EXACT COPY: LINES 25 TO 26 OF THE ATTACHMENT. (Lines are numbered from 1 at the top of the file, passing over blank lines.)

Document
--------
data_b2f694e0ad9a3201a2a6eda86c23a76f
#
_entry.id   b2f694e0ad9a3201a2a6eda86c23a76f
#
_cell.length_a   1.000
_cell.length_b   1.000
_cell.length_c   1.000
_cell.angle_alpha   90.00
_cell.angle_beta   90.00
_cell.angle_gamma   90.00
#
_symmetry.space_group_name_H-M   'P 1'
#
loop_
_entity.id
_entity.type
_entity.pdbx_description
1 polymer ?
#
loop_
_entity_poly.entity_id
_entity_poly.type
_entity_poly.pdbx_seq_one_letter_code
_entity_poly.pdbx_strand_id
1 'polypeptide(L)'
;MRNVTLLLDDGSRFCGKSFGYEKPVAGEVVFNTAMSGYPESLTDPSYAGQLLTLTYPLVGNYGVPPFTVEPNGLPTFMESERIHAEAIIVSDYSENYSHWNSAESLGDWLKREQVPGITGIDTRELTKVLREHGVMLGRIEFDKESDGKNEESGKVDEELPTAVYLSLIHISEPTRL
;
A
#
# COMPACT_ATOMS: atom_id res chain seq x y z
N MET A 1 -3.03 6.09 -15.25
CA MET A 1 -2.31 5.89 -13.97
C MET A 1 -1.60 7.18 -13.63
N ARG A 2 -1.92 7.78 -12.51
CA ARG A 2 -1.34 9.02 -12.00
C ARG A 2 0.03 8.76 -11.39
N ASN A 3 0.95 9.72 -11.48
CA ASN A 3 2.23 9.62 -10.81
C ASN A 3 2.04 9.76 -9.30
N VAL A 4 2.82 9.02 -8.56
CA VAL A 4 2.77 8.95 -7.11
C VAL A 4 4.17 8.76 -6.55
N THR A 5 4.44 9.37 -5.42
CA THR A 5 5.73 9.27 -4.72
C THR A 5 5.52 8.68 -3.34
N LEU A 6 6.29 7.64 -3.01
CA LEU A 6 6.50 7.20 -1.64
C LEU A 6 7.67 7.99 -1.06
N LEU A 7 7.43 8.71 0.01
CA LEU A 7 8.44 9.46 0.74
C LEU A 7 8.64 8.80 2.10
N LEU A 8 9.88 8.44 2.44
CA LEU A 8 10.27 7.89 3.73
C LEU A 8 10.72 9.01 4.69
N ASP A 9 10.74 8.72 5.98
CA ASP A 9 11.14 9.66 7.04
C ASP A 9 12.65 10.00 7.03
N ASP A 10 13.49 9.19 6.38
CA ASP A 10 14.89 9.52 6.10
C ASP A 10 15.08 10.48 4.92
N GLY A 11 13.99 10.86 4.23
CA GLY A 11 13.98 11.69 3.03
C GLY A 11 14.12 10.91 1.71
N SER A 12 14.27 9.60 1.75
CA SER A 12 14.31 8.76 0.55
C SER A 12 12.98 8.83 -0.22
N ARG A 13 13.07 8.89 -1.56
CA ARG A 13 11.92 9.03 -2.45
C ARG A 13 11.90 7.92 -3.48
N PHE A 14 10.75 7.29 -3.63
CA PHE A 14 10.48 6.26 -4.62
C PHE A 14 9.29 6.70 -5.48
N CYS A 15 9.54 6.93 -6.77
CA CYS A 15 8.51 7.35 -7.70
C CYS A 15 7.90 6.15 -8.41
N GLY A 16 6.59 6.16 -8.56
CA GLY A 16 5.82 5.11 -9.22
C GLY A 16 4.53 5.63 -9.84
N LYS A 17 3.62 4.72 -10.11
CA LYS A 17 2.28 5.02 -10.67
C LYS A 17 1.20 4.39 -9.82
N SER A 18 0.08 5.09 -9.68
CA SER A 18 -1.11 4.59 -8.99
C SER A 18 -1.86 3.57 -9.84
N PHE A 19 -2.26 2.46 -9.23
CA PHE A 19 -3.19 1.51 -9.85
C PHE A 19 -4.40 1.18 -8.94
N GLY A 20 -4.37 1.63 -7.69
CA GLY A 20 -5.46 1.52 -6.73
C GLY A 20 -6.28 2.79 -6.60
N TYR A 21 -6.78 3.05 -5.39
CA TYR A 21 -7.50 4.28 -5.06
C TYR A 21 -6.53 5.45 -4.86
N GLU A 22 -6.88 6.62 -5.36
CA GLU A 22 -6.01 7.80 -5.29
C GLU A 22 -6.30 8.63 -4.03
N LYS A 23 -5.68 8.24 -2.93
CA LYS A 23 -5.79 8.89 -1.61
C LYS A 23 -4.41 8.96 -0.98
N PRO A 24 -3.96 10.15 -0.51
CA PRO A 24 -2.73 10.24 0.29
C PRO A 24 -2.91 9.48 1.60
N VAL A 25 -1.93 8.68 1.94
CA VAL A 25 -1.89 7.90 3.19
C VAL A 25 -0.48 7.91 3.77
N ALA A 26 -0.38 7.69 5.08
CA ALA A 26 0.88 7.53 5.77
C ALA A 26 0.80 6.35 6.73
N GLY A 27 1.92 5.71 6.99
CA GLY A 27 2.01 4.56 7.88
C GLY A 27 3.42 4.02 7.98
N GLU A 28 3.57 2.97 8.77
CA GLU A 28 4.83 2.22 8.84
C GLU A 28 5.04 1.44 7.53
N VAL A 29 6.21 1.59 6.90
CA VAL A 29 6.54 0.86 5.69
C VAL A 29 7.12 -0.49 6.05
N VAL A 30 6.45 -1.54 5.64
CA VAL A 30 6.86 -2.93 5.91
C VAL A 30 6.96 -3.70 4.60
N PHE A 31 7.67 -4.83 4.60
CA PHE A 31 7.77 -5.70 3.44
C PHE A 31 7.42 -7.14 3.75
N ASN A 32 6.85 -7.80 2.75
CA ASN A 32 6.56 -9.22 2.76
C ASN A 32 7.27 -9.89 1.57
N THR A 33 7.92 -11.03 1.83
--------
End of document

1 'polypeptide(L)'
;MRNVTLLLDDGSRFCGKSFGYEKPVAGEVVFNTAMSGYPESLTDPSYAGQLLTLTYPLVGNYGVPPFTVEPNGLPTFMESERIHAEAIIVSDYSENYSHWNSAESLGDWLKREQVPGITGIDTRELTKVLREHGVMLGRIEFDKESDGKNEESGKVDEELPTAVYLSLIHISEPTRL